Ilocana Master Weaver Eager to Transfer Skills to Young Generation

For 88-year old master weaver Magdalena Gamayo, there is no pleasure better than handing down her hand-weaving skills to the young.

Gamayo, who lives in Barangay Lumbaan in Pinili, Ilocos Norte, began her interest in the art of weaving at age 16 through her aunt, who used to weave abel–Iluko (Ilocano hand-woven cloth) during World War II. Her skill was honed by years of constant practice and patience.

Through the years, Gamayo’s abel fabrics have been recognized for its high quality and unique designs which she created from patterns such as the kusikos (spiral forms similar to oranges), inuritan (geometric design), and the most challenging sinan-sabong (flowers).

In 2012, her long-time persistence of producing attractive hand-woven cloth was finally noticed after the National Commision for Culture and the Arts (NCCA) honored her as a National Living Treasure (Gawad sa Manlilikha ng Bayan).

She said she fears the art of loom-weaving will be lost if the skills are not transferred to the next generation.

“I’m greatly confident that this tradition will continue even if we only earn a small amount of money. What’s important is to preserve this rich culture of the Ilocanos,” she said.

“I always pray to God to (give me more years) because (I fear) when I am gone, the abel-weaving tradition might also be lost,”said added.

At present, she is teaching five middle- aged women in her home to include her cousin's daughter-in-law, sister-in-law and her neighbors.

Ilocana Master Weaver Eager to Transfer Skills to Young Generation
Magdalena Gamayo, Ilocana Master Weaver via www.youtube.com

She also conducts tutorials on abel- Iluko weaving in her home.

Aside from her relatives and neighbors, other Ilocano weavers have taken interest in learning the techniques and method of abel-weaving that only Magdalena can do.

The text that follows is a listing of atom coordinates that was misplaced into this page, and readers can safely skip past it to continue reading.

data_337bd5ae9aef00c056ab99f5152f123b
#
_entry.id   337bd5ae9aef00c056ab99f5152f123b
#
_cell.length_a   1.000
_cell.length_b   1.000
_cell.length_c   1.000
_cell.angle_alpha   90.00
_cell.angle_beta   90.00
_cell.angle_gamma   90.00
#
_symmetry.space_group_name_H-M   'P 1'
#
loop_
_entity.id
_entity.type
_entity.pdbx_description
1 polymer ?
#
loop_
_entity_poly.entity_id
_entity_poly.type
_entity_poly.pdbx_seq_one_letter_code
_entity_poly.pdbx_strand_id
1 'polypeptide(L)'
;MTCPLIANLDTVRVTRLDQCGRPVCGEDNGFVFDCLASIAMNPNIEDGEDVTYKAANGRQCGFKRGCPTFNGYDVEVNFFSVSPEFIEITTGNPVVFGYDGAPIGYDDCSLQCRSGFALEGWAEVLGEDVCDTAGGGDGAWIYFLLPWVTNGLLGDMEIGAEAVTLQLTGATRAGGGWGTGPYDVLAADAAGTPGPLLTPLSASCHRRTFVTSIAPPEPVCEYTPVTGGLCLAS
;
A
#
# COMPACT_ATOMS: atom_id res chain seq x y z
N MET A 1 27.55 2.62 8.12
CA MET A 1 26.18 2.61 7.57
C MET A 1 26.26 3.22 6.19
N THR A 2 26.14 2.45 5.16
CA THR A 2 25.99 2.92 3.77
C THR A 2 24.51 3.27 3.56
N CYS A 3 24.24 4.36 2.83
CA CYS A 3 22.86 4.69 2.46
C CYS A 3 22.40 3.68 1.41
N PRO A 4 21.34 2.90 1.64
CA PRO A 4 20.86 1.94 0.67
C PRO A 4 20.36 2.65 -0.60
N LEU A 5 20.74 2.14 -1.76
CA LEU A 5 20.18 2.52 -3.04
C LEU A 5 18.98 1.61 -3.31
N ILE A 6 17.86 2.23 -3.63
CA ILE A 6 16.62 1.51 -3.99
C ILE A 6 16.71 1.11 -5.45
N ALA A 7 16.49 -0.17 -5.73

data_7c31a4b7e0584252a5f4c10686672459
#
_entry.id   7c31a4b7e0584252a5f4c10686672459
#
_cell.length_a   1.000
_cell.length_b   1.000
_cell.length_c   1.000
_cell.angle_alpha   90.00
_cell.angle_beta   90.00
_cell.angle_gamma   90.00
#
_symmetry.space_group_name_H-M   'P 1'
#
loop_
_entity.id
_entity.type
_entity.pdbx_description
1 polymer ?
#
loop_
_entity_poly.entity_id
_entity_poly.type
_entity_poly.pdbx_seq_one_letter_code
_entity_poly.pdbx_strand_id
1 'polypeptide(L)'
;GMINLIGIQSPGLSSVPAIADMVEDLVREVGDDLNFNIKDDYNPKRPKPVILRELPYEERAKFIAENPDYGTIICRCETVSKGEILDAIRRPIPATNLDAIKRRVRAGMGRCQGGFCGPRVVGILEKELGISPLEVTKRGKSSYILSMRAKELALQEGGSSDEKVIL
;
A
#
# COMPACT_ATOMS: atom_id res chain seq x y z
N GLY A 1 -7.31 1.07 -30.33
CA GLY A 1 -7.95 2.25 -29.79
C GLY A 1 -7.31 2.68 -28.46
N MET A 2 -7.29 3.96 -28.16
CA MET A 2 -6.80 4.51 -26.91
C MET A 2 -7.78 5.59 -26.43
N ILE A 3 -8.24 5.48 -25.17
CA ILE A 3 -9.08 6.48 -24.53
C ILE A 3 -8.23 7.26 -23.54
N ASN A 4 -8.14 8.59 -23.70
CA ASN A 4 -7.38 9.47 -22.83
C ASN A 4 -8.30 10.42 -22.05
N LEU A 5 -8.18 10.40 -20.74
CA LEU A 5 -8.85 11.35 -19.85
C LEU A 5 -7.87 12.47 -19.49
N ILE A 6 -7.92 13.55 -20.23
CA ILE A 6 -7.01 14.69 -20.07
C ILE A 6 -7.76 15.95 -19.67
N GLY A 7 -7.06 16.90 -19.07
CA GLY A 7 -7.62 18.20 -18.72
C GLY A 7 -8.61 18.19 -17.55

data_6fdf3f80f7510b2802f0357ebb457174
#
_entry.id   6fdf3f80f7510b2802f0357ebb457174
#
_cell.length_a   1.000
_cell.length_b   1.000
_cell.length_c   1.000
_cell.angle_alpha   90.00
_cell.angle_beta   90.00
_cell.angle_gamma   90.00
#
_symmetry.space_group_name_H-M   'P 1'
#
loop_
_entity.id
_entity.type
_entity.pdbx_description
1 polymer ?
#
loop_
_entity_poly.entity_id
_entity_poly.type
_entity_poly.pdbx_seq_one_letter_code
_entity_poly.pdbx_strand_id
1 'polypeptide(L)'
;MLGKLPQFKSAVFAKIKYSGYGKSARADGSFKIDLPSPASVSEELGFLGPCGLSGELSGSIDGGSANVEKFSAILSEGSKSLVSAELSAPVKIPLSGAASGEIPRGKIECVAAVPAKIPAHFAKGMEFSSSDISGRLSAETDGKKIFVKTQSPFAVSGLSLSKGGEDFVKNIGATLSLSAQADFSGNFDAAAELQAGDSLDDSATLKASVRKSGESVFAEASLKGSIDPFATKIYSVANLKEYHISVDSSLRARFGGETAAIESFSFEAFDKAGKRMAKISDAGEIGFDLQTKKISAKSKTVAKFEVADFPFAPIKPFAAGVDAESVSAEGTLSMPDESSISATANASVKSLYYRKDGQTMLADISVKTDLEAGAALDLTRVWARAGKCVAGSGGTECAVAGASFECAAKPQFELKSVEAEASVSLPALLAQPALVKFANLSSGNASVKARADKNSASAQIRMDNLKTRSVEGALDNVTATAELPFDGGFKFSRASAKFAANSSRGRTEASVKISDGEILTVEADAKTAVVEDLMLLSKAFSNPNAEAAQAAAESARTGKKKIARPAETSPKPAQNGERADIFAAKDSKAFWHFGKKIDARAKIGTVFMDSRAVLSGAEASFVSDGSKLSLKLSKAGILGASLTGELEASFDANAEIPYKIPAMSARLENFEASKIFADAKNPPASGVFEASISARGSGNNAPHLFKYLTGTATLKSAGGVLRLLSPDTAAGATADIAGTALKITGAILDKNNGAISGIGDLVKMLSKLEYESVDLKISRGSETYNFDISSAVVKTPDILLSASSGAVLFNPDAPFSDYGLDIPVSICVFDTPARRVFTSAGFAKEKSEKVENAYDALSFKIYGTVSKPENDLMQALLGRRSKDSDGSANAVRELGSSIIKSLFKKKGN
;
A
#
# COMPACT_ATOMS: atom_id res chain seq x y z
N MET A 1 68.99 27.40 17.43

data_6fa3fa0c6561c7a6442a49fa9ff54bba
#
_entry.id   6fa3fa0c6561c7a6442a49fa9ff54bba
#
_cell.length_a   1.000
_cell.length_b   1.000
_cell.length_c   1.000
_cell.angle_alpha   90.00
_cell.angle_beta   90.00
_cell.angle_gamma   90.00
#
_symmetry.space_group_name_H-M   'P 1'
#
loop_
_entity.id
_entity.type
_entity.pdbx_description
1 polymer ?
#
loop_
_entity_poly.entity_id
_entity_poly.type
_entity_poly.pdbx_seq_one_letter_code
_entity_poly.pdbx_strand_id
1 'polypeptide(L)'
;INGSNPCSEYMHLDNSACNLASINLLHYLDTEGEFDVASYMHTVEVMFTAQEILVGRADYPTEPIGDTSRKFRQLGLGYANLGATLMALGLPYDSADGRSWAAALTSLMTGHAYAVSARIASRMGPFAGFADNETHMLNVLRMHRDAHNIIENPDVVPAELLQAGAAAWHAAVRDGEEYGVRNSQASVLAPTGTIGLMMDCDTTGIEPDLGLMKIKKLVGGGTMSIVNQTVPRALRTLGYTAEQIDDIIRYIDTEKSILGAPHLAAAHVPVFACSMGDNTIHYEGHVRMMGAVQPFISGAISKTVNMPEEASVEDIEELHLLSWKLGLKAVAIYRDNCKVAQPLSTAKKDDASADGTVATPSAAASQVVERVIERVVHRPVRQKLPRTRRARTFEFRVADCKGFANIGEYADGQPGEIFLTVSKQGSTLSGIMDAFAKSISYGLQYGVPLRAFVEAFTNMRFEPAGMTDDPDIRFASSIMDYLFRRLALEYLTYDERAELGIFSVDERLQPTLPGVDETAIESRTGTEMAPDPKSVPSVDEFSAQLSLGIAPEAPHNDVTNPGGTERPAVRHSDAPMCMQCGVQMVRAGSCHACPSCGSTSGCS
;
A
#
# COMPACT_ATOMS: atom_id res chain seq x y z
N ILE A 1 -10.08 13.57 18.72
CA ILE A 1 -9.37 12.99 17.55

She said patience is the most important trait that one should possess noting that abel-weaving undergoes complicated procedures and techniques.

“Patience is needed in this job, because abel-weaving is really hard,” she said.

Gamayo disclosed that she only starts teaching her students with other special designs when she is satisfied with the quality of their triple-toned warp Binakol, which is the first test of her lesson.

“Following the complicated but attractive design is difficult but very challenging to do because just one mistake would result to a flawed design,” said 45 year-old Erlinda Gampong, one of Gamayo’s students.

To sustain the local loomweaving industry in Ilocos Norte, Governor Imee R. Marcos has eyed to re-establish an Abel museum in Paoay, Ilocos Norte where all the unique and original abel masterpieces will be on exhibit.

The governor has been trying to revive and improve the Ilocano heritage crafts particularly the inabel through making it innovative and sellable items such as the “Carry All Bag” a top-quality bag made of canvas and nylon-lining.

On January 28, Marcos handed over the P10, 000 loans to 15 women loomweavers of Paoay town for the purchase of raw materials for attractive inabel fabrics production.

Meanwhile, Gamayo said that the thread raw material for loomweaving now rely on local merchants. (MCA/Freddie G. Lazaro/ PIA- 1 Ilocos Norte)


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